How can I tell which codecs are installed on my computer?

Discussion in 'Amateur Video Production' started by acton, Aug 30, 2003.

  1. acton

    acton Guest

    Is there a way to tell what codecs are installed on my computer? Maybe a
    command-line program I can run ... or a small freeware app?

    I'm running WinXP Home.

    acton, Aug 30, 2003
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  2. acton

    Samuel Paik Guest

    GSpot can approximately do this.

    GSpot: <>

    Samuel Paik, Aug 31, 2003
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  3. Hello,

    forgive my ignorance but where to find out codecs? I am lost
    in all that information...
    Roman Svihorik, Sep 1, 2003
  4. Charles Jacoboni, Sep 1, 2003
  5. acton

    MD Vid Guest

    Try codec-sniper, as part of the Tsunami filter pack. If you are a
    beginner, be careful about installing all of the available codecs, and just
    install codec sniper. It will provide a listing of all of the installed
    codecs on your computer. It's complete, and gives you a snap shot of all
    codecs, rather than reviewing the codecs used in each individual video file,
    as Gspot does. (Gspot is a great application, just wasn't designed for this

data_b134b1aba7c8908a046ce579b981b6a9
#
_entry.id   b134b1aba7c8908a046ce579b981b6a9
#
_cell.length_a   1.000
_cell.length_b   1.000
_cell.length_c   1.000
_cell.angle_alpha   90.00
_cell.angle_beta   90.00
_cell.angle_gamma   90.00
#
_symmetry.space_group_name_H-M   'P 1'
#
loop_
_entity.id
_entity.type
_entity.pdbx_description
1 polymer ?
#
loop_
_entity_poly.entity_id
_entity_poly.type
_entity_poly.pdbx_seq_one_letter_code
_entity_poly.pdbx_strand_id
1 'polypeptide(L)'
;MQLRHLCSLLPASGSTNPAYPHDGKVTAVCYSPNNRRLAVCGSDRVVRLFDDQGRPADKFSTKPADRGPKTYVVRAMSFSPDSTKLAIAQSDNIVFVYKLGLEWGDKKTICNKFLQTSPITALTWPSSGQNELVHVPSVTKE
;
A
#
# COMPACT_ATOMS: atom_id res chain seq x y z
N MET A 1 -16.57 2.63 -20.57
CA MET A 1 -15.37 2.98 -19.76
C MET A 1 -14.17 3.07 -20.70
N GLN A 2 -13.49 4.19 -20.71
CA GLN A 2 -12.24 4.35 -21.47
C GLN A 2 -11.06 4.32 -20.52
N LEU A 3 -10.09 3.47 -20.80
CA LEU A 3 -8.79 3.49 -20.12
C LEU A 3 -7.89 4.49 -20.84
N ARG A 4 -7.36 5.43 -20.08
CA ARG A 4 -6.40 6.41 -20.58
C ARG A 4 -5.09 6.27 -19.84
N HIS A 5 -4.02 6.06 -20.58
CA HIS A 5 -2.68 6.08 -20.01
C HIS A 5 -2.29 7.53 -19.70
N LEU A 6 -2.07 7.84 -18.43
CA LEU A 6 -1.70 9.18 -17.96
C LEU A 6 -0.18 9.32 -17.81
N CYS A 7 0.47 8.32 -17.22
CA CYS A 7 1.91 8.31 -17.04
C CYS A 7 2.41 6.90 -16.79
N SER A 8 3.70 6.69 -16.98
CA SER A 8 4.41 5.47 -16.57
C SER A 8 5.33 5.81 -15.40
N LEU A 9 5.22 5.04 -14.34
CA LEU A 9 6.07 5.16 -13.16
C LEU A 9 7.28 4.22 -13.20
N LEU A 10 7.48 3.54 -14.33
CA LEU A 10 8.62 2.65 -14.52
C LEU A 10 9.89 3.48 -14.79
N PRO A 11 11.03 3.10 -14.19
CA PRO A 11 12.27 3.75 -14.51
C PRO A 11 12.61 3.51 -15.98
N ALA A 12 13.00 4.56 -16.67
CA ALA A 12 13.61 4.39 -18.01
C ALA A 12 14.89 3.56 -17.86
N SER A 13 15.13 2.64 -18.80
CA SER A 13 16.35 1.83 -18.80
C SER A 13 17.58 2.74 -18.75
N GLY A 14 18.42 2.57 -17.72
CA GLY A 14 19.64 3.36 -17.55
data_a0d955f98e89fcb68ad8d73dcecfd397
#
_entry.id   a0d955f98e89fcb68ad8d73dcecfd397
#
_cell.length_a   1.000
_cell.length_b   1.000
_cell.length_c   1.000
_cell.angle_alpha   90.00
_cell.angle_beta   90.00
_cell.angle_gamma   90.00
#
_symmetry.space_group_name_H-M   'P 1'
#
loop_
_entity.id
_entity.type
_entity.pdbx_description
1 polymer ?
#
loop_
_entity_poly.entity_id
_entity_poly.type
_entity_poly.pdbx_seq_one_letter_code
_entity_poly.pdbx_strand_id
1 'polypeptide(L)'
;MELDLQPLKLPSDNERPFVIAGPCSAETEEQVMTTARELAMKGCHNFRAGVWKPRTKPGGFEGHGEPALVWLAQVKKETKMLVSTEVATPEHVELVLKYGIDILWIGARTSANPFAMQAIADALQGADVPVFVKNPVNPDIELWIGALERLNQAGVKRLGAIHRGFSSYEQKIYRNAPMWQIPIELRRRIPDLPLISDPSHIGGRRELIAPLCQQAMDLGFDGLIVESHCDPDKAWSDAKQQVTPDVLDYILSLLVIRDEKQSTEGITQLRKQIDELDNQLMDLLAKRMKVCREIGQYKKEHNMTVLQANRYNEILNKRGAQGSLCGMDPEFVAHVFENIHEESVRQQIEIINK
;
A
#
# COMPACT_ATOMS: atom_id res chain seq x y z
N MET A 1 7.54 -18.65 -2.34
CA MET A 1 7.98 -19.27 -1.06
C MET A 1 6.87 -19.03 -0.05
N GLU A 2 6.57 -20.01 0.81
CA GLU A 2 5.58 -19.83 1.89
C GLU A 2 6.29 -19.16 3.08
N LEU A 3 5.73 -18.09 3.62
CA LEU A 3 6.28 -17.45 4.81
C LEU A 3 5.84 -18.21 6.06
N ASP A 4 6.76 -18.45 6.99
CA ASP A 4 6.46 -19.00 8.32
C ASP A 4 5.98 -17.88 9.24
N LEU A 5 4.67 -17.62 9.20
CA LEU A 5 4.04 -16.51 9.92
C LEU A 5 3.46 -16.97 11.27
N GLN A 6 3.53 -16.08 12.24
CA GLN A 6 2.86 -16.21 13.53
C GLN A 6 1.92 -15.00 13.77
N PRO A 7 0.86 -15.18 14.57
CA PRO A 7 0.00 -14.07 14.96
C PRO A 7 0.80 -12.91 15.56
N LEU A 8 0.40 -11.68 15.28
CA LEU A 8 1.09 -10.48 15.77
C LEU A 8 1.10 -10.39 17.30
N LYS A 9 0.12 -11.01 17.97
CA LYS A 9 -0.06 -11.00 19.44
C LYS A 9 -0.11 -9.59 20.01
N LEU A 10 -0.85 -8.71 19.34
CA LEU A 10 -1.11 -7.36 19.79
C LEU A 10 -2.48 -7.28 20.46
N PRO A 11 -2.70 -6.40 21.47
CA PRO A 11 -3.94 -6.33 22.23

MD Vid, Sep 2, 2003
  6. acton

    Samuel Paik Guest

    This of course, only shows the Video for Windows codecs, and none of the
    DirectShow codecs.
    Samuel Paik, Sep 3, 2003
  7. acton

    Myles Guest

    DirectShow codecs=?

    (Remove 123 from email address)
    Myles, Sep 3, 2003
  8. acton

    Dean Richard Guest


    Do you (or anyone else reading this) know how to see the list of DShow codecs?


    Dean Richard, Sep 3, 2003
  9. acton

    Dean Richard Guest

    Hi Sam,

    Oops, I posted my question after only reading the latest message.
    After reading the whole thread I saw your post about GSpot.

    Dean Richard, Sep 3, 2003
  10. acton

    Samuel Paik Guest

    Microsoft has two different multimedia/video frameworks on Windows.
    Video for Windows is the old one, dating back to before Windows 95.
    DirectShow is the new one, first introduced about 1996 or 1997
    originally as ActiveMovie, but later incorporated into DirectX.
    The current Windows Media Player is a DirectShow application.

    Video for Windows codecs can be used inside of DirectShow, but not
    vice versa.

    Samuel Paik, Sep 4, 2003
  11. acton

    Myles Guest

    Thanks for this Sam. Codecs have always been a bit of a mystery to me!


    (Remove 123 from email address)
    Myles, Sep 4, 2003
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